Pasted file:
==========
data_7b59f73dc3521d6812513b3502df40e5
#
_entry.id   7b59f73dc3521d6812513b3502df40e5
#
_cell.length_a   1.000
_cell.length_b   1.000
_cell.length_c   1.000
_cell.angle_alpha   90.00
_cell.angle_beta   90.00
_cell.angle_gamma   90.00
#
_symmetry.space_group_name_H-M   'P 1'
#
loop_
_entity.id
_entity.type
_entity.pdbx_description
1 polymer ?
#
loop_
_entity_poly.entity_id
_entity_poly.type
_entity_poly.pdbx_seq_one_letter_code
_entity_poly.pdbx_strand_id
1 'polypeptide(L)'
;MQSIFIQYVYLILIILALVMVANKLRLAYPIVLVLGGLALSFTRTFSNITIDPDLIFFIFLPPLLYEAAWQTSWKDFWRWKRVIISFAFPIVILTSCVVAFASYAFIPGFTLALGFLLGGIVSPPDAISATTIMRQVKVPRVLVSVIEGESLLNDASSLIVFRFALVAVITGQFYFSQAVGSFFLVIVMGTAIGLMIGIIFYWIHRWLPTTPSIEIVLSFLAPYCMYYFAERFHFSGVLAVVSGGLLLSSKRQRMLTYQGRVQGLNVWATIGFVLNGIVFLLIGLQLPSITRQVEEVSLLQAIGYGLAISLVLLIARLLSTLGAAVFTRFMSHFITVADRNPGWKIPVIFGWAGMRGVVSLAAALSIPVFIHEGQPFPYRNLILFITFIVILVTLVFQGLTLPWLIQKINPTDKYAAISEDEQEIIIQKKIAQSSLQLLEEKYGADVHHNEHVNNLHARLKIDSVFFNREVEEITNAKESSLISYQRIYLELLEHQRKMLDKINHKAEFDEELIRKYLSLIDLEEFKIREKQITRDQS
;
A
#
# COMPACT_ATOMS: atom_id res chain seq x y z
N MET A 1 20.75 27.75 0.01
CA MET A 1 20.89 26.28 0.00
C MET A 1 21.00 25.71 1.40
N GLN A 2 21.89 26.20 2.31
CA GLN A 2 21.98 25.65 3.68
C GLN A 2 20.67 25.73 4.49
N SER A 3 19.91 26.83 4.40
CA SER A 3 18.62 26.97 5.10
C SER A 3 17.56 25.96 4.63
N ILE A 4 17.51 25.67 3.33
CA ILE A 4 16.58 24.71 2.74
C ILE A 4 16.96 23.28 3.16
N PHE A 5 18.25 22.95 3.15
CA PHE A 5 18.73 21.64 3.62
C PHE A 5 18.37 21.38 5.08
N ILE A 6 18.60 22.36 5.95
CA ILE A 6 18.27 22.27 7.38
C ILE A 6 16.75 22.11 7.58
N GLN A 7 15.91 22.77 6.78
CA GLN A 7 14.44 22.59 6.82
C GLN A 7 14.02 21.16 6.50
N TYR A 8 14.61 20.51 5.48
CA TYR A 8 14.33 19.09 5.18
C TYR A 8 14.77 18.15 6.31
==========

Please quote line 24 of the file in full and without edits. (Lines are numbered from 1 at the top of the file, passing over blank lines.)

_entity_poly.pdbx_strand_id